The lion. King of the Jungle. Not sure about jungle, but certainly King of the Savannah. We were fortunate to see lions every day on our safari. Most often this included at least one male and one female, several times we got to see lion cubs, and on our last day in Lake Nakuru Game Park we sat and observed a pride of twelve lions; 3 males, 4 females and 5 cubs. The thing about about many of the animals you see on a safari, including the lion, is that they are completely non-chalant about a bunch of humans watching them from a vehicle parked 20 feet away. They are magnificent beasts and it was always difficult to drive away from a viewing spot. While every lion viewing was special, our best lion story was an auditory experience, not a visual one.
For the first three nights of the safari we stayed in a camp just outside the Maasai Mara Game Preserve. This camp included a large structure for dining, a patio and outdoor eating area, and about ten permanent tents. Our tent was very comfortable and spacious, and we felt very secure in it. The wooden door locked, and we were able to lower shades over the screens, which served as windows. A path in front of the tents dropped off to a stream; about 30 feet away.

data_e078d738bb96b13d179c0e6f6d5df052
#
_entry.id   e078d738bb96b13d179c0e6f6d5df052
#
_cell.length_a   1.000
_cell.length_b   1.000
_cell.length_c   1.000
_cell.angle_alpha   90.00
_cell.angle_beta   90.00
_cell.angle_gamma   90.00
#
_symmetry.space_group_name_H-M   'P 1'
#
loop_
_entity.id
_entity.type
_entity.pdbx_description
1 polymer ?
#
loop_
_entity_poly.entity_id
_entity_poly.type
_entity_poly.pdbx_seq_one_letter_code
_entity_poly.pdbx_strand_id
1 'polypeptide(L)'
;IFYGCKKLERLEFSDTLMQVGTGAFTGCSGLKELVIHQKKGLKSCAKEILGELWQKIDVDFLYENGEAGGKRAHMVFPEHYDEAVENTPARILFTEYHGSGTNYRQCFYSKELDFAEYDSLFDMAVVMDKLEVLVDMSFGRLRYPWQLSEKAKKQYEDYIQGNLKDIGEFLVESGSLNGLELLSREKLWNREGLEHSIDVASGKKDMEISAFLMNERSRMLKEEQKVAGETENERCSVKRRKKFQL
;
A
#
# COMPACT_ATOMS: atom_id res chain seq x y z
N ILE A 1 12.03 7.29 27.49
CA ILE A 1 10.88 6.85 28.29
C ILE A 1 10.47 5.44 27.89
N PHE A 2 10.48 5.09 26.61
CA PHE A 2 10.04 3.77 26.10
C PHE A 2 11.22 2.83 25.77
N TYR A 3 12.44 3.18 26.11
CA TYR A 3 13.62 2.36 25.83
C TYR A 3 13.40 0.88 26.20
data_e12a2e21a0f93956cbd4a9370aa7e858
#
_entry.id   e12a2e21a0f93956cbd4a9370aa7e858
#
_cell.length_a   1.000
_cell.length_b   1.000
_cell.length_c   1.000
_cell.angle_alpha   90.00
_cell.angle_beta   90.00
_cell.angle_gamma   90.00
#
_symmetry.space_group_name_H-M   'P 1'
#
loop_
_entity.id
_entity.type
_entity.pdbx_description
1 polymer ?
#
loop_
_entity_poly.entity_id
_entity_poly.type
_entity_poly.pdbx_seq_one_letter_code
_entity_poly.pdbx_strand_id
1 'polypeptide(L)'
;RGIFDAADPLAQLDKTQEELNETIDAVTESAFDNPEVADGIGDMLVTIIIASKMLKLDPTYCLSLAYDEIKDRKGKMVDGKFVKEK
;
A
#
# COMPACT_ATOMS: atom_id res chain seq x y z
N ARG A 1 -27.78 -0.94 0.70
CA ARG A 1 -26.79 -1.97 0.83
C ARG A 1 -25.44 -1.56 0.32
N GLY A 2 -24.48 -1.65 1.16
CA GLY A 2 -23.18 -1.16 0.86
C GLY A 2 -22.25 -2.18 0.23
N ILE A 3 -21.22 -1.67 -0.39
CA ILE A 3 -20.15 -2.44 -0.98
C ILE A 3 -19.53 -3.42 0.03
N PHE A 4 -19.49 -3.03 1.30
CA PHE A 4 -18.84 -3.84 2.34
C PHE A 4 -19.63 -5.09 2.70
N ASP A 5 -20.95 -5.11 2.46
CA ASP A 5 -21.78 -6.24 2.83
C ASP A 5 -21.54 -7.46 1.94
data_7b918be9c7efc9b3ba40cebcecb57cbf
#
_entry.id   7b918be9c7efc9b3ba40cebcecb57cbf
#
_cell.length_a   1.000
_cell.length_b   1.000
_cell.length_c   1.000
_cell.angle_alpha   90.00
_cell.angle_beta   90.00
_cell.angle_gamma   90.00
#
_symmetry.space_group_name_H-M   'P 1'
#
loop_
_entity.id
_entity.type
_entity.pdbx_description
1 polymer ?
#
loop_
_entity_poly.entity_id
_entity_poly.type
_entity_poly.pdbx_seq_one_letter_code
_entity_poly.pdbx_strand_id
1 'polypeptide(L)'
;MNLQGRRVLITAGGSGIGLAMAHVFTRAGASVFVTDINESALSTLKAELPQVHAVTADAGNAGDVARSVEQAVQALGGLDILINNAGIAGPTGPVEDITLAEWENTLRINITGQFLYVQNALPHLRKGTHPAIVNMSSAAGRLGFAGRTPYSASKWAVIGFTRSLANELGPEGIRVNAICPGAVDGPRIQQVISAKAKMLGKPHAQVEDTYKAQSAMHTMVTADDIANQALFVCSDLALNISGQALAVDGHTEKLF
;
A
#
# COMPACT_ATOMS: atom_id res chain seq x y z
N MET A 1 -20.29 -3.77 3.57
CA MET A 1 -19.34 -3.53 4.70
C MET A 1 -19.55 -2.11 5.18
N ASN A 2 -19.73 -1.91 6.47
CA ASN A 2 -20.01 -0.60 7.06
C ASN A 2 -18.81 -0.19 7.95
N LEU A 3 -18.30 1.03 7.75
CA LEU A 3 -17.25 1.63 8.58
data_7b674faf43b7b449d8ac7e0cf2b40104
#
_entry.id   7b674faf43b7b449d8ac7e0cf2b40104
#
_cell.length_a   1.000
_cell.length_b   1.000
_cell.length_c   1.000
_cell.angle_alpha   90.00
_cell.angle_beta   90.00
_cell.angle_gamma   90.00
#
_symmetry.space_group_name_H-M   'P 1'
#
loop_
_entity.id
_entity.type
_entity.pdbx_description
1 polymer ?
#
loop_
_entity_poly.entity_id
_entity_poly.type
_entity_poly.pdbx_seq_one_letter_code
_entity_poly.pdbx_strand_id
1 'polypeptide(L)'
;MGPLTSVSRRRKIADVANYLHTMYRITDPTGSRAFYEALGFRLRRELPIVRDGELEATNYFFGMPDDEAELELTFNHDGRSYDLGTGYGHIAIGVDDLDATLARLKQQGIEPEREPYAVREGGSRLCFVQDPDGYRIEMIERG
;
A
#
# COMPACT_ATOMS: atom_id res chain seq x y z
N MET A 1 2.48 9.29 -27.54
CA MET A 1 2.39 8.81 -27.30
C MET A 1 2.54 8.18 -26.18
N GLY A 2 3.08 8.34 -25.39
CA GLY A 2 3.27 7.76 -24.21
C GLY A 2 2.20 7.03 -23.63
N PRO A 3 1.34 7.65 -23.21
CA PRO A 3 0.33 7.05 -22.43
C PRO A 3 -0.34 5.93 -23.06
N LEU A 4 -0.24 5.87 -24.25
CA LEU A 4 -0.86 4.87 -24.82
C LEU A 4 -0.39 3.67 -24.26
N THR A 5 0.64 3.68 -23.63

We had just gotten into bed the second night of the trip and were reading when we heard the very loud, very close and very distinctive roar of a lion. We looked at each other with wide “Holy Sh…t!!!” eyes. Adding to our sens of unease was the fact that ten minutes earlier we had decided to turn up a couple of the window shades to allow some fresh air into the tent. We were not about to get out of bed now, that’s for sure. A second and a third roar kept us frozen in place. All three sounded as though the lion was outside on the path. Somehow, Mike was able to sleep well that night. Sharon, not so much.
In the morning I checked the streambed and found tracks of a large animal in the sand. Proof enough for me that the owners of the camp didn’t pull a Disney trick on us by playing a tape of a lion roar. I can hear that roar to this day.